This is the story of how I got to lay my hands on the original leaves of the Psalter of Blanche of Castile. I knew that the manuscript Müller & Schindler is planning to publish in facsimile is a piece of world history, but I wasn’t expecting such a holy experience.
My short but intense visit to Paris began on Tuesday night, when Charlotte Kramer from Müller & Schindler, art historian Eberhard König, Giacomo Cecchetti from Pazzini Stampatore and I had crêpes and cider at a traditional French bistrot. I needn’t say we were quite sleepy after such a “light” dinner!
Early the next day, a foggy morning walk along the Seine led us to the Bibliothèque de l’Arsenal, a section of the French national library boasting over one million historical books, prints, music sheets, and manuscripts. In the 18th century, this imposing institution obtained one of the most exquisite examples of Parisian Gothic illumination: the Psalter of Blanche of Castile, which we had come to color proof and analyze with a view to creating a new facsimile edition.
Before we even took off our coats, two of the library’s curators asked us who were the “chosen ones” who would be touching the cherished volume. As soon as we shyly raised our hands we were kindly led to the nearest toilet to carefully wash our hands – no questions asked.
A curator stayed with us for the whole color proofing session, never taking their eyes off the manuscript and following our every move. I had barely opened my mouth to ask the reason for such concern, when they told us that the French consider this particular psalter a relic of St. Louis. “It’s the same as touching Jesus’ finger!” She couldn’t have made it clearer.
But when the first folio of the Psalter was laid before us and the light reflected by the century-old-gold leaf lit up the room, all questions suddenly seemed pointless. The thick codex, as though illuminated from within, looked as if it had been taken to the Parisian library by a time-machine – almost nothing about it seemed to have aged since its creation in the first decades of the 13th century. As a flabbergasted Charlotte and a speechless Eberhard König moved closer to the cushion on which the Psalter lay fully open, I wondered in silence whether they shared my thoughts.
Ten years in the facsimile industry have taught me that digitization, although exceptional, never succeeds in conveying every detail, as a certain amount of information is always lost when the image passes from the folio to a computer. Because gold leaf reflects light, the outcome of digitization depends on the angle at which the rays of light hit the illuminated area.
I would have never imagined seeing a perfectly smooth gold surface survive on the parchment of an eight-century-old book, yet here it was before my eyes! Another common trait in ancient manuscripts are the silver-decorated portions which often turn black due to oxidation, but when I looked into the devil’s eyes I noticed that they shone in every direction, revealing perfectly preserved silver (and a subtle shiver ran down my spine).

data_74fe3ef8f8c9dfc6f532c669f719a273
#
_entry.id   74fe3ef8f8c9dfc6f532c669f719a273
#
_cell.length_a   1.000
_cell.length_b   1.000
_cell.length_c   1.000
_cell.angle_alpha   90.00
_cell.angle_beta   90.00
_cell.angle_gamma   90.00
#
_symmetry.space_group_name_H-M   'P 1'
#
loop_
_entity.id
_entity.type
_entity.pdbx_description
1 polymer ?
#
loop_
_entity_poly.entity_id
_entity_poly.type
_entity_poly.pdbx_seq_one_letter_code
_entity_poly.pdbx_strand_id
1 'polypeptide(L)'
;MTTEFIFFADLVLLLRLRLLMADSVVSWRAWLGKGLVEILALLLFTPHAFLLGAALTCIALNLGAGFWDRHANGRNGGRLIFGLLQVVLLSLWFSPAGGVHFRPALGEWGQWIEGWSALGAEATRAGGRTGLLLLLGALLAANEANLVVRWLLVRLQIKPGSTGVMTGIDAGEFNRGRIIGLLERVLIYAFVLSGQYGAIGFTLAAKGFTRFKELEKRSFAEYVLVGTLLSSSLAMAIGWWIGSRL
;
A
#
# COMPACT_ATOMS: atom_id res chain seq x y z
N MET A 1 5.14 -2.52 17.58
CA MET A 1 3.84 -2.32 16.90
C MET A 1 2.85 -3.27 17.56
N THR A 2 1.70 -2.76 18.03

As the clock struck twelve, the three of us raced down the marble staircase, across the street in front of Nôtre Dame, and into the glass pyramid of the Louvre where a superstar history guide, Eberhard König, led us through the preview exhibition on Leonardo da Vinci – we barely had time to stop by at the fabulous Mazarin Library to admire its ancient book collection and wood engravings.
It was a pleasure and a privilege to listen to Eberhard König, a renowned manuscript expert, point out the differences between Leonardo da Vinci and other contemporary artists. Thanks to him, Charlotte and I learned that the Renaissance genius had the habit of painting nude figures first and dress them with clothes at a later stage. However, Charlotte and I could not stop thinking of a particular group of sketchbooks we will hold in our hands in just a few months: twelve booklets on science and technology Müller & Schindler is preparing to produce in facsimile to celebrate the 500th anniversary of Leonardo’s death.
After just a couple of hours, with our eyes full of beauty, we returned to the Bibliothèque de l’Arsenal to color-proof the remaining miniatures, analyze further details and measure both the holy manuscript and its 19th-century wooden case.
We consider ourselves proud and satisfied with the information we have gathered and for the fact that we, out of all people, had the honor of seeing the world-famous marvel with our very eyes. Guess what we had for dinner? Onion soup! But this time we ordered three glasses of Kir Royale – crème de cassis topped with champagne – to celebrate our special day and wish ourselves luck for the following months. An ambitious task lies before us: after six weeks of hard work on the digital files, and after printing a new, perfected version of each folio, we will meet again in Paris to decide on how to forge the precious facsimile of the Psalter of Blanche of Castile.
A huge thanks to Charlotte Kramer for giving us this unique opportunity to admire such a treasure; and our eternal gratitude to the library’s officials, Louisa Torres and Khadiga Aglan – none of this would have been possible without their endless patience.